Emotet is a banking trojan malware program which obtains financial information by injecting computer code into the networking stack of an infected Microsoft Windows computer, allowing sensitive data to be stolen via transmission. Emotet malware also inserts itself into software modules which are then able to steal address book data and perform denial of service attacks on other systems. It also functions as a down-loader or dropper of other banking Trojans.
The Australian Cyber Security Centre (ACSC) is aware of a widespread malicious email virus (malware), known as ‘Emotet’, targeting Australian businesses and individuals.
Cybercriminals use malware for different reasons, most commonly to steal personal or valuable information from which they can profit, hold recipients to ransom or install damaging programs onto devices without your knowledge. Do not pay the ransom if affected by ransomware. There is no guarantee that paying the ransom will fix your computer, and it could make you vulnerable to further attacks. Restore your files from backup and seek technical advice.
How it works
The Emotet malware appears as a normal or useful file attachment in emails (.doc, .docx, .pdf), but includes hidden code which allows cybercriminals to access and control your devices or computer systems. It can also appear as a website hyperlink in emails.
Emotet malware infects devices or computers if users click on links or open files in these emails, which are sent as phishing emails to make them look like they come from someone you know, or an organisation you deal with.
Once a user account is infected, the malware forwards itself to all the users’ email contacts, increasing the likelihood of further infection.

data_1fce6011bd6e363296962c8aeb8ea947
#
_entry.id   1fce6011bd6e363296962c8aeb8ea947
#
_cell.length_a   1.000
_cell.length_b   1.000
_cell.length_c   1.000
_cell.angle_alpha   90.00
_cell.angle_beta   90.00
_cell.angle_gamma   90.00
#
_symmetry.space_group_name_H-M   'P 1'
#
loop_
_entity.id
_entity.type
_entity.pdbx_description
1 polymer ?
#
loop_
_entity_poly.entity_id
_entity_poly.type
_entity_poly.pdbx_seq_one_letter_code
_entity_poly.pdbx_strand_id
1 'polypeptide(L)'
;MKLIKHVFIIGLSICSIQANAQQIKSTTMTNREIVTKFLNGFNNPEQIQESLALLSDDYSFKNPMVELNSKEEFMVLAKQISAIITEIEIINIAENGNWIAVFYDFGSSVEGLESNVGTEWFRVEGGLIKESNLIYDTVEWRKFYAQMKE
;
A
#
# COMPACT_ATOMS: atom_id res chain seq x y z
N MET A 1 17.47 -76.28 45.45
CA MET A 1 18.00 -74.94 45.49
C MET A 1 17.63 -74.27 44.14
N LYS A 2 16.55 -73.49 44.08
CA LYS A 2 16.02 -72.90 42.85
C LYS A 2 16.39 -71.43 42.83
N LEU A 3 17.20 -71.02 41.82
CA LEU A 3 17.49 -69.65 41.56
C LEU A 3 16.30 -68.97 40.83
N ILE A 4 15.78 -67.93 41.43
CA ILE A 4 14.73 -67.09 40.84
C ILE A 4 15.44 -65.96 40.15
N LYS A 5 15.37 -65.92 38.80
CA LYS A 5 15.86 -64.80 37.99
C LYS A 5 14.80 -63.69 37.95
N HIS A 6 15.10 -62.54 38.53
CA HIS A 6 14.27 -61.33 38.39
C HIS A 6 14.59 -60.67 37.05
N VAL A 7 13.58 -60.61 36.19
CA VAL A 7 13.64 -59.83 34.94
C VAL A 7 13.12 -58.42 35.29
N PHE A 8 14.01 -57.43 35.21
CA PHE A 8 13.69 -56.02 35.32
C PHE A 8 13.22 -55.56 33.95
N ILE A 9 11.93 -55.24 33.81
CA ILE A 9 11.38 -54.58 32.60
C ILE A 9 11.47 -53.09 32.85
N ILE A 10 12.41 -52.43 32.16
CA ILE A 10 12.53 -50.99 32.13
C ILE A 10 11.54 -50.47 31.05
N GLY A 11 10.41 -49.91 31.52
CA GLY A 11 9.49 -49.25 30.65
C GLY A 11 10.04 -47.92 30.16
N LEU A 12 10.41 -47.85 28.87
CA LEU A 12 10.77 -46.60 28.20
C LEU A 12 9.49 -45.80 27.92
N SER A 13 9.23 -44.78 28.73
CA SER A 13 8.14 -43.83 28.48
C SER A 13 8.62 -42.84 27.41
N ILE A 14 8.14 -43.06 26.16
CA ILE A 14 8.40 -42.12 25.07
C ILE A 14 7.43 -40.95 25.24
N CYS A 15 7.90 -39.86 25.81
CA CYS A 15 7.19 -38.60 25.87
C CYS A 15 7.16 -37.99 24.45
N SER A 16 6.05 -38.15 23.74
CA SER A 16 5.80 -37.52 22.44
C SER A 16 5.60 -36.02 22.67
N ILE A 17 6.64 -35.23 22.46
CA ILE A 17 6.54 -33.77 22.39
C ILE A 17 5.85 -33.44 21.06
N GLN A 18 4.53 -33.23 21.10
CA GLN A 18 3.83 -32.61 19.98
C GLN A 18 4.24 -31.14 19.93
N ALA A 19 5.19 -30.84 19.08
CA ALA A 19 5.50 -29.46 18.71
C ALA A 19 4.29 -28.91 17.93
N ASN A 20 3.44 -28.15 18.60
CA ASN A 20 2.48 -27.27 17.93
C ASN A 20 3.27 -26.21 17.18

Here is an example of one of these emails, but it can come in many different formats.
How do I stay safe?
Always use caution before opening emails and attachments, and clicking on links.
To prevent malware infection, the ACSC recommends you take the following steps immediately:
- Disable Microsoft Office macros. (Macros are small programs used to automate simple tasks in Microsoft Office documents but can be used maliciously – visit the Microsoft website for information on disabling macros in your version of Office.)
- Maintain firewalls.
- Make sure you have an offline backup of your information.
If you run a business, we recommend you also alert your staff to be aware of any emails that look unusual or suspicious. Refer to ACSC advice, www.cyber.gov.au/advice/improving-staff-awareness
The ACSC has also issued advice to help organisations protect systems and customer data.
Organisations that require further assistance or advice about Emotet malware can contact the ACSC by emailing ASD.Assist@defence.gov.au
For more information, please visit: www.staysmartonline.gov.au